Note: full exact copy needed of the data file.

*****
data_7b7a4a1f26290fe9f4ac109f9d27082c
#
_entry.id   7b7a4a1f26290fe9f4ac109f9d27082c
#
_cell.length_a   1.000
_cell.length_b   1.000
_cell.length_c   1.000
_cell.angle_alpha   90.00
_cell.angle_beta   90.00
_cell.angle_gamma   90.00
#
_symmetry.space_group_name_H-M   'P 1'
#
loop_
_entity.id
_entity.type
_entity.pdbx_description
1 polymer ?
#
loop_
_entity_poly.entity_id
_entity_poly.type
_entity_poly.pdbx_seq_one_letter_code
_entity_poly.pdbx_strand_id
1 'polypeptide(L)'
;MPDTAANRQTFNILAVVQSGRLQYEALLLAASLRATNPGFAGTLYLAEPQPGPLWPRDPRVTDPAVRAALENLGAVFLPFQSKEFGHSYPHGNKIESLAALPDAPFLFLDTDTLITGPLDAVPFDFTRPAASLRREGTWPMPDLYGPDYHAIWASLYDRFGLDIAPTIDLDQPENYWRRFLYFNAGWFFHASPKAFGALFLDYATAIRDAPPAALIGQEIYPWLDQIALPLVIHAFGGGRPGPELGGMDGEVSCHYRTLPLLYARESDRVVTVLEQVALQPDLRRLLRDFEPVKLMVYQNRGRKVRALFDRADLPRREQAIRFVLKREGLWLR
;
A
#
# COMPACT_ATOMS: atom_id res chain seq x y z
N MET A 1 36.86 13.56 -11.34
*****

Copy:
data_7b7a4a1f26290fe9f4ac109f9d27082c
#
_entry.id   7b7a4a1f26290fe9f4ac109f9d27082c
#
_cell.length_a   1.000
_cell.length_b   1.000
_cell.length_c   1.000
_cell.angle_alpha   90.00
_cell.angle_beta   90.00
_cell.angle_gamma   90.00
#
_symmetry.space_group_name_H-M   'P 1'
#
loop_
_entity.id
_entity.type
_entity.pdbx_description
1 polymer ?
#
loop_
_entity_poly.entity_id
_entity_poly.type
_entity_poly.pdbx_seq_one_letter_code
_entity_poly.pdbx_strand_id
1 'polypeptide(L)'
;MPDTAANRQTFNILAVVQSGRLQYEALLLAASLRATNPGFAGTLYLAEPQPGPLWPRDPRVTDPAVRAALENLGAVFLPFQSKEFGHSYPHGNKIESLAALPDAPFLFLDTDTLITGPLDAVPFDFTRPAASLRREGTWPMPDLYGPDYHAIWASLYDRFGLDIAPTIDLDQPENYWRRFLYFNAGWFFHASPKAFGALFLDYATAIRDAPPAALIGQEIYPWLDQIALPLVIHAFGGGRPGPELGGMDGEVSCHYRTLPLLYARESDRVVTVLEQVALQPDLRRLLRDFEPVKLMVYQNRGRKVRALFDRADLPRREQAIRFVLKREGLWLR
;
A
#
# COMPACT_ATOMS: atom_id res chain seq x y z
N MET A 1 36.86 13.56 -11.34